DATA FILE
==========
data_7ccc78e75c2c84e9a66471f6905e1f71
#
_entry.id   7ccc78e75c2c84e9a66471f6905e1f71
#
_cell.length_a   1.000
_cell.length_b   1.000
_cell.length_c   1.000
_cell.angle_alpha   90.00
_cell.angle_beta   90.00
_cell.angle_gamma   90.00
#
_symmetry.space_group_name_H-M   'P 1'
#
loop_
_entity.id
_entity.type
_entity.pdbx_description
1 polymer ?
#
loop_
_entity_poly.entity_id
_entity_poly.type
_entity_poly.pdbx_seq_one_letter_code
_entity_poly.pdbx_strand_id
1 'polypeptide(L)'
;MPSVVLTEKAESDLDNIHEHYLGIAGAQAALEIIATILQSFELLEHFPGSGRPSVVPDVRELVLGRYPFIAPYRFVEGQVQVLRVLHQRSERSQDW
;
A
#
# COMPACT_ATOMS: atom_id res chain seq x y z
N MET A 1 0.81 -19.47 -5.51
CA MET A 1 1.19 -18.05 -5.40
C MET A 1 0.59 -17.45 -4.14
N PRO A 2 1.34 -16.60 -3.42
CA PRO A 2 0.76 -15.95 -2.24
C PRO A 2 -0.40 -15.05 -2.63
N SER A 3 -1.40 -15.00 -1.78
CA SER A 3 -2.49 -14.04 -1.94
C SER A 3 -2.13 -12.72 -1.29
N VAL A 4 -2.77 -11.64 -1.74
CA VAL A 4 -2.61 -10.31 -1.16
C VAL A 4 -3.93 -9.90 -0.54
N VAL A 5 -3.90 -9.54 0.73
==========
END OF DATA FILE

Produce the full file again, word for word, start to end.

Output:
data_7ccc78e75c2c84e9a66471f6905e1f71
#
_entry.id   7ccc78e75c2c84e9a66471f6905e1f71
#
_cell.length_a   1.000
_cell.length_b   1.000
_cell.length_c   1.000
_cell.angle_alpha   90.00
_cell.angle_beta   90.00
_cell.angle_gamma   90.00
#
_symmetry.space_group_name_H-M   'P 1'
#
loop_
_entity.id
_entity.type
_entity.pdbx_description
1 polymer ?
#
loop_
_entity_poly.entity_id
_entity_poly.type
_entity_poly.pdbx_seq_one_letter_code
_entity_poly.pdbx_strand_id
1 'polypeptide(L)'
;MPSVVLTEKAESDLDNIHEHYLGIAGAQAALEIIATILQSFELLEHFPGSGRPSVVPDVRELVLGRYPFIAPYRFVEGQVQVLRVLHQRSERSQDW
;
A
#
# COMPACT_ATOMS: atom_id res chain seq x y z
N MET A 1 0.81 -19.47 -5.51
CA MET A 1 1.19 -18.05 -5.40
C MET A 1 0.59 -17.45 -4.14
N PRO A 2 1.34 -16.60 -3.42
CA PRO A 2 0.76 -15.95 -2.24
C PRO A 2 -0.40 -15.05 -2.63
N SER A 3 -1.40 -15.00 -1.78
CA SER A 3 -2.49 -14.04 -1.94
C SER A 3 -2.13 -12.72 -1.29
N VAL A 4 -2.77 -11.64 -1.74
CA VAL A 4 -2.61 -10.31 -1.16
C VAL A 4 -3.93 -9.90 -0.54
N VAL A 5 -3.90 -9.54 0.73